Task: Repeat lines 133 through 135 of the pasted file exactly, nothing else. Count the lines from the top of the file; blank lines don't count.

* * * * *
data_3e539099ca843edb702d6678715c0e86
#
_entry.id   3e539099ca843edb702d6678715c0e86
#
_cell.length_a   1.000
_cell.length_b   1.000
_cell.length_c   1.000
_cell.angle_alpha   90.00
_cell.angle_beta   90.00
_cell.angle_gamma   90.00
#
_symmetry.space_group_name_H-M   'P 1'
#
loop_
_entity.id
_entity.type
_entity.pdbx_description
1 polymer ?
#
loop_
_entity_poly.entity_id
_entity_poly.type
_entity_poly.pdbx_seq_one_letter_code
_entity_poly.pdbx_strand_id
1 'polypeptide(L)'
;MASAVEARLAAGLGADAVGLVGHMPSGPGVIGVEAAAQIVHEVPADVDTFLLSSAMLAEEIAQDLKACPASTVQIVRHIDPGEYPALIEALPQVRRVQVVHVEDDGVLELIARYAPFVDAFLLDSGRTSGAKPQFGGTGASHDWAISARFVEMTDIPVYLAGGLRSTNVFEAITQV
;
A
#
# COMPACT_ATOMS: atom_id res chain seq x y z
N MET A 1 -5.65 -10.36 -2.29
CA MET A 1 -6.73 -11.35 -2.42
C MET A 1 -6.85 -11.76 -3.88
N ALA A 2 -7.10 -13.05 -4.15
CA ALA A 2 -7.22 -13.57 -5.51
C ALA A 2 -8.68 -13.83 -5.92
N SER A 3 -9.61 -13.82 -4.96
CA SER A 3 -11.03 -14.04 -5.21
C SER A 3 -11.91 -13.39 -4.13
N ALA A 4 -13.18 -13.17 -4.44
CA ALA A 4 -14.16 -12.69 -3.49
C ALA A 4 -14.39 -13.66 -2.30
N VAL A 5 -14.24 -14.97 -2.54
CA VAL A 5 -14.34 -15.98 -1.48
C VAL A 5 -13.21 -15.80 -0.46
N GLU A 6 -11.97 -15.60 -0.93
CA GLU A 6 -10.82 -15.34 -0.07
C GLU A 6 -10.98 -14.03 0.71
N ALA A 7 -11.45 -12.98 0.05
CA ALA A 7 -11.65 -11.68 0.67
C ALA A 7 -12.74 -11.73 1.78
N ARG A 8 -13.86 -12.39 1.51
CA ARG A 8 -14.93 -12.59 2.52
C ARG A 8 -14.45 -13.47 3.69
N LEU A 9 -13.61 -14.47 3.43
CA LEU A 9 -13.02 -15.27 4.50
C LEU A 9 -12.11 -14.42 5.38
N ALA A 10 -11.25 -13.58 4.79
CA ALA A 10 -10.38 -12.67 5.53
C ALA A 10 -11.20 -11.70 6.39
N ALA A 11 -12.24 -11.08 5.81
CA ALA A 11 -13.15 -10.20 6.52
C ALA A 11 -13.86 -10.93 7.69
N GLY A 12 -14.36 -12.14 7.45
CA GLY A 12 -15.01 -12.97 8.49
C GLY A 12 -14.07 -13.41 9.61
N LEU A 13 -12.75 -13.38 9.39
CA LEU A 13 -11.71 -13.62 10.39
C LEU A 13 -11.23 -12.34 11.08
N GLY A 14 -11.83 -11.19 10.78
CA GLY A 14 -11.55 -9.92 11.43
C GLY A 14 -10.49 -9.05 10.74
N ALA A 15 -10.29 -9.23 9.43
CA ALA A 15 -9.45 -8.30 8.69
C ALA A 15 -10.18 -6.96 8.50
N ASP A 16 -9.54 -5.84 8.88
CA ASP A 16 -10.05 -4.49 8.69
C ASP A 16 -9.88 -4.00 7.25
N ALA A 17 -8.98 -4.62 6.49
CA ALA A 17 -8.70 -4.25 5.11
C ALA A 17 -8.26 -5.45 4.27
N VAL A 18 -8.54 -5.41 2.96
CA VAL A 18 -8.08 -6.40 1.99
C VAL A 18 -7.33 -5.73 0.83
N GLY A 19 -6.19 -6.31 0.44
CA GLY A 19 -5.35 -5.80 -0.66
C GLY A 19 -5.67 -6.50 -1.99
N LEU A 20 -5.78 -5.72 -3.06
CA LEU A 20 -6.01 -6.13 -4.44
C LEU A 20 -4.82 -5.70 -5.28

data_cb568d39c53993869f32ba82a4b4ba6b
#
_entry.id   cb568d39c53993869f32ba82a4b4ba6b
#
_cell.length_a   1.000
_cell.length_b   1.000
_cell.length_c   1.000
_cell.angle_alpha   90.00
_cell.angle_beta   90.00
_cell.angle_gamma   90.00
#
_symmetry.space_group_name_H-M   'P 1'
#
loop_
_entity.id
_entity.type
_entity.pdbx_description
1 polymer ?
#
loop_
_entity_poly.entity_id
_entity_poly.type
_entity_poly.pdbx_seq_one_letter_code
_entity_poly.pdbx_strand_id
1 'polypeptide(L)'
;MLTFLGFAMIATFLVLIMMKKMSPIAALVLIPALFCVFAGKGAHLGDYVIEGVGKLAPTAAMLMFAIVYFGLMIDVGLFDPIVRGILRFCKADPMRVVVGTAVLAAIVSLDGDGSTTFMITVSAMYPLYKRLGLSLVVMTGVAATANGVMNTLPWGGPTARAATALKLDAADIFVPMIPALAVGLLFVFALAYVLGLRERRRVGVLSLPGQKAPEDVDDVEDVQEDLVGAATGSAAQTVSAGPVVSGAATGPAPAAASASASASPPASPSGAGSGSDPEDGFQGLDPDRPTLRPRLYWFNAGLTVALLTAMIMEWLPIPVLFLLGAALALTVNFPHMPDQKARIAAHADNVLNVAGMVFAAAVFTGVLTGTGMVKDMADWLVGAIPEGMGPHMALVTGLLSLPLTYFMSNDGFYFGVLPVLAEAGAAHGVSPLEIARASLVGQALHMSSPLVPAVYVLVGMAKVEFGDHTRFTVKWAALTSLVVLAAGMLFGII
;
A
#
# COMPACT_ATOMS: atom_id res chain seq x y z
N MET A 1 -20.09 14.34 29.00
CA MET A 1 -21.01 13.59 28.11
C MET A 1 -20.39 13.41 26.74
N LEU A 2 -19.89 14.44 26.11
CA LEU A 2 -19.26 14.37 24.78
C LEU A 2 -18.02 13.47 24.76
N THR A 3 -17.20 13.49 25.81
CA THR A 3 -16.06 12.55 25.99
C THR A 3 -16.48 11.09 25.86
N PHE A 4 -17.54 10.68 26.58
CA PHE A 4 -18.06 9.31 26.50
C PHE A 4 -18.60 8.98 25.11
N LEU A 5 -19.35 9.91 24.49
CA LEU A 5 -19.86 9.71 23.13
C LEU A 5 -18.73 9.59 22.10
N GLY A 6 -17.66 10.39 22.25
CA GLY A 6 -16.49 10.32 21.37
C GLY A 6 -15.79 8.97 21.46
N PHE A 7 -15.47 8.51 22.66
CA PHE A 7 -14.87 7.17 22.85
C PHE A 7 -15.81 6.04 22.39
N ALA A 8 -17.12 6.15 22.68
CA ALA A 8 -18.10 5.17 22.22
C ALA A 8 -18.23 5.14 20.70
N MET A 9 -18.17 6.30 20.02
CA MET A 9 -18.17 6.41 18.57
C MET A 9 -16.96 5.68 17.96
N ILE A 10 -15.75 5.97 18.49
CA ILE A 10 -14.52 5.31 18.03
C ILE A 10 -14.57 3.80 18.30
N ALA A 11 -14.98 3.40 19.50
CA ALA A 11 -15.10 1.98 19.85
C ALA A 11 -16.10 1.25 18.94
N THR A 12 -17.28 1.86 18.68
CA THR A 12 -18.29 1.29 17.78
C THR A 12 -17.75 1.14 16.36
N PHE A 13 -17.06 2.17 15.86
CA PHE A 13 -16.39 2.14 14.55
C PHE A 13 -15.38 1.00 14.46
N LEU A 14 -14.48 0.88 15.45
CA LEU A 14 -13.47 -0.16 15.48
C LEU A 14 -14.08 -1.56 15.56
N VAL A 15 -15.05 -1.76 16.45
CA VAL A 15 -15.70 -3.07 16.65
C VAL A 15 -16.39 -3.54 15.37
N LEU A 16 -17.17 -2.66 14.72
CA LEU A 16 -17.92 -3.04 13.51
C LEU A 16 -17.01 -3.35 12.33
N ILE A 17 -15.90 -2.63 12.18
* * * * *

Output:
N LEU A 5 -19.35 9.91 24.49
CA LEU A 5 -19.86 9.71 23.13
C LEU A 5 -18.73 9.59 22.10